22nd Infantry Regiment

Nickname: Second Northern New York Regiment; Second Troy Regiment; Second Northern Tier Regiment

Mustered in: June 6, 1861
Mustered out: June 19, 1863

The following is taken from New York in the War of the Rebellion, 3rd ed. Frederick Phisterer. Albany: J. B. Lyon Company, 1912.

This regiment, Col. Walter Phelps, Jr., was accepted by the State and numerically designated May 14, 1861; organized at Troy and there mustered in the service of the United States, for two years, June 6, 1861. The three years' men of the regiment, but a few, were in June, 1863, transferred to the 76th and 93d N. Y. Volunteers. The companies were organized: A at Waterford and Cohoes; B and I at Fort Edward; C at Keeseville; D at Cambridge; E and F at Glens Falls. The first Company G was organized May 7 and disbanded June 1, 1861; the second Company G, originally The Whitehall Light Guards, was organized at Whitehall; Company H at Sandy Hill, and Company K at Port Henry. The men were recruited principally in the counties of Albany, Clinton, Essex, Saratoga, Warren and Washington.
The regiment left the State June 28, 1861; passing through Baltimore, Md., it had one man killed by a mob; it served at and near Washington, D. C, from July 1, 1861; in Keyes' Brigade, Division of Potomac, from August 4, 1861; in same brigade, McDowell's Division, Army of the Potomac, from October 15, 1861; in Augur's Brigade, from January, 1862; in 2d Brigade, 3d Division, 1st Corps, Army of the Potomac, from March 13, 1862; in 1st Brigade, King's Division, Department of Rappahannock, from May, 1862; in 1st Brigade, 1st Division, 3d Corps, Army of Virginia, from June 26, 1862; in same brigade and division, 1st Corps, Army of the Potomac, from September 12, 1862; and it was honorably discharged and mustered out, under Colonel Phelps, June 19, 1863, at Albany.
During its service the regiment lost by death, killed in action, 7 officers, 42 enlisted men; of wounds received in action, 4 officers, 19 enlisted men; of disease and other causes, 1 officer, 27 enlisted men; total, 12 officers, 88 enlisted men; aggregate, 100; of whom 1 enlisted man died in the hands of the enemy.

The following is taken from The Union army: a history of military affairs in the loyal states, 1861-65 -- records of the regiments in the Union army -- cyclopedia of battles -- memoirs of commanders and soldiers. Madison, WI: Federal Pub. Co., 1908.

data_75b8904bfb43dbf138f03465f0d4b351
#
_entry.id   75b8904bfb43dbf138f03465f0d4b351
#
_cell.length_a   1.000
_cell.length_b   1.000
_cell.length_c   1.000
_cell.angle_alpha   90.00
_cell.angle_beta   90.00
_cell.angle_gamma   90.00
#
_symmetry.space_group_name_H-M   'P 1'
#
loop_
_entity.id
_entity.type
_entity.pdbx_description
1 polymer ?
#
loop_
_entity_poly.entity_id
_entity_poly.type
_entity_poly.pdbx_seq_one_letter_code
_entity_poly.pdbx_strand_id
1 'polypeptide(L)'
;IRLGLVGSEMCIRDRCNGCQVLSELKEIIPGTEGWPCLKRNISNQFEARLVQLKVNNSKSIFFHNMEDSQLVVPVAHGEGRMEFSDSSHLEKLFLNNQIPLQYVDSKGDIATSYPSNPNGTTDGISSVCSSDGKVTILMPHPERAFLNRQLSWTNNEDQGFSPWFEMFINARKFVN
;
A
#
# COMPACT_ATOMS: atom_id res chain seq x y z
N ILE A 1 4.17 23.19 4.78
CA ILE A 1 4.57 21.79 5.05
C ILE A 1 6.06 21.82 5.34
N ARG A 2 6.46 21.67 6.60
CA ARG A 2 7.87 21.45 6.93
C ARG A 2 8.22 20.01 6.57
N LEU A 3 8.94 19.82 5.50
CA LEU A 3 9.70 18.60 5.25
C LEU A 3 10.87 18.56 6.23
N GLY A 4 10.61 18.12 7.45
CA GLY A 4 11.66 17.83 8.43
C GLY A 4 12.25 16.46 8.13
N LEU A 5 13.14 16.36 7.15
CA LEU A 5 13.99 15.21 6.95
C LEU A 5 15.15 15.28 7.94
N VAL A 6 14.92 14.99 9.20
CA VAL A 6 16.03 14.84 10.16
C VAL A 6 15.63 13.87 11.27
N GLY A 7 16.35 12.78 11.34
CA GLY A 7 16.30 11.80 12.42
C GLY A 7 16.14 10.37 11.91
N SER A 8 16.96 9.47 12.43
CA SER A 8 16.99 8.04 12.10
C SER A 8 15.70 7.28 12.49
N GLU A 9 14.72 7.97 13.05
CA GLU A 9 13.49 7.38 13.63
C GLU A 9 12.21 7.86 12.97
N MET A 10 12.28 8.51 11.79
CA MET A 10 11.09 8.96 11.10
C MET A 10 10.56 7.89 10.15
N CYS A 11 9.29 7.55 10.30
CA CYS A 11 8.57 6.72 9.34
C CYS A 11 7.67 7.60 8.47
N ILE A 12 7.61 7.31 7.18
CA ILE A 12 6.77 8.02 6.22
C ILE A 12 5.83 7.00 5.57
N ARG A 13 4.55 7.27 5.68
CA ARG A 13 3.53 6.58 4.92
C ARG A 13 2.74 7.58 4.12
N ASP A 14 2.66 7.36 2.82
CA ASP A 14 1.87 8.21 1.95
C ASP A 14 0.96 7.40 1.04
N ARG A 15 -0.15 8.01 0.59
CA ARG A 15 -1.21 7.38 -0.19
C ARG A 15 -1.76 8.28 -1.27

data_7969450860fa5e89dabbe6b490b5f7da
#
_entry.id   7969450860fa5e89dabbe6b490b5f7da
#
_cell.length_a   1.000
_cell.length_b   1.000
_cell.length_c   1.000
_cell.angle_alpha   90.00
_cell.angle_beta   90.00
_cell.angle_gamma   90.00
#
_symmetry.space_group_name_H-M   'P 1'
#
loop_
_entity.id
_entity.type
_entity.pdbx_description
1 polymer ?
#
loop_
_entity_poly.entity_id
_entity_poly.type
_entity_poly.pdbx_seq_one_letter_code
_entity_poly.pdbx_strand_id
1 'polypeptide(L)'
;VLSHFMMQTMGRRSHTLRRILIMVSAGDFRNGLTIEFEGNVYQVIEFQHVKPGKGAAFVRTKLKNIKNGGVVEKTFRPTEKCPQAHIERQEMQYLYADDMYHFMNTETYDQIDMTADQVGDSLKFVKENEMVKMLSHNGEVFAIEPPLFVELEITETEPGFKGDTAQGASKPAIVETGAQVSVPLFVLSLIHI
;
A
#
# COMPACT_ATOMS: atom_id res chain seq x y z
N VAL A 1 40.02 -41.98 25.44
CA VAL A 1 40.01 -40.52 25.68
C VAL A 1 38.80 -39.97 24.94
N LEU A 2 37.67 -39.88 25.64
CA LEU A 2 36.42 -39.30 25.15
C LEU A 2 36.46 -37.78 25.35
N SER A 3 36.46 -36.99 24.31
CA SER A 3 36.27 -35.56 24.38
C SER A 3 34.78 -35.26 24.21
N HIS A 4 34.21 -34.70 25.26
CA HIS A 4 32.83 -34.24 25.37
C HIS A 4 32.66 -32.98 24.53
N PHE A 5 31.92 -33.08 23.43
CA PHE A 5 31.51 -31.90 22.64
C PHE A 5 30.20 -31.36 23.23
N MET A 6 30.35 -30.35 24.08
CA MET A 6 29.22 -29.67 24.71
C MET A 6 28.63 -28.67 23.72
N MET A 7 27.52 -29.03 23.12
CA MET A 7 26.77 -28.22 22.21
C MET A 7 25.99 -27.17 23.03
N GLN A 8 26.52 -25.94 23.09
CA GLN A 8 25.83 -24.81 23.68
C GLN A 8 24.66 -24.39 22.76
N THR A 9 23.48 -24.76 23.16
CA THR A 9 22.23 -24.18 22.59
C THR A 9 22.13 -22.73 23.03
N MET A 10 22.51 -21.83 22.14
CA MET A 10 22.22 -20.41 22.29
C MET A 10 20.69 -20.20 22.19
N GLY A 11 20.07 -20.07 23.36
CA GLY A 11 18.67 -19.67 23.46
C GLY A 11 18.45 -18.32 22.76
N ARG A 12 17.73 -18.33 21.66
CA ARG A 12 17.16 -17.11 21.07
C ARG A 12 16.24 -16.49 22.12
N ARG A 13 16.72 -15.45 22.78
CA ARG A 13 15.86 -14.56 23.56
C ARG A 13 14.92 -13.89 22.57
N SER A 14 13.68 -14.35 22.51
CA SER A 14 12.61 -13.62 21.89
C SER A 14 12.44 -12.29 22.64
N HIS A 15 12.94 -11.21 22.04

Twenty-second Infantry.—Col., Walter Phelps, Jr.; Lieut.-Cols., Gorton F. Thomas, John McKee, Jr., Thomas J. Strong; Majs., Johrr McKee, Jr., George Clendon, Jr., Thomas J. Strong, Lyman Ormsby. The 22nd, known as the 2nd Northern New York regiment, was composed of four companies from Washington county, three from Essex, two from Warren and one from Saratoga county and was mustered into the U. S. service at Camp Rathbone, Troy, on June 6, 1861, for two years. A fortnight later it moved to Albany, where it remained until June 28, when it left for Washington. It encamped on Meridian hill until July 24, when it moved to Arlington heights, where it was assigned to Gen. Keyes' brigade, which in March, 1862, became the 3d brigade, 3d division, 1st corps. Winter quarters were occupied at Upton's hill until March 10, 1862, when the regiment joined in the movement to Centerville, but returned to Upton's hill immediately afterward, and proceeded to Falmouth in April. In June the regiment became a part of the 1st brigade, 1st division, 3d corps, Army of Virginia, and in Sept., 1862, the same brigade and division, was made part of the 1st corps, Army of the Potomac. This brigade was known as the Iron Brigade before the Iron Brigade of the West was formed. At Manassas the loss of the regiment was 180 killed, wounded or missing, out of, 379 engaged, of whom 46 were killed or mortally wounded, or over 12 per cent. of 24 officers present, 19 were killed or wounded, 9 mortally, among them Lieut.-Col. Thomas. The first week of September was spent in camp at Upton's hill and it next advanced to South mountain, where it was closely engaged, then to Antietam, where again the loss was heavy. About the middle of November,; the command arrived at Falmouth and participated in the battle of Fredericksburg, being stationed on the extreme left of the army. It then returned to camp at Falmouth and joined in the "Mud March," after which it went into winter quarters at Belle Plain, On April 28, 1863, camp was broken for the Chancellorsville movement, during which the regiment was held in reserve and met its only loss at Pollock's Mill creek, where 10 men were wounded while acting as rear-guard. The regiment was mustered out at Albany, June 19, 1863, having lost 72 men by death from wounds and 28 by death from other causes.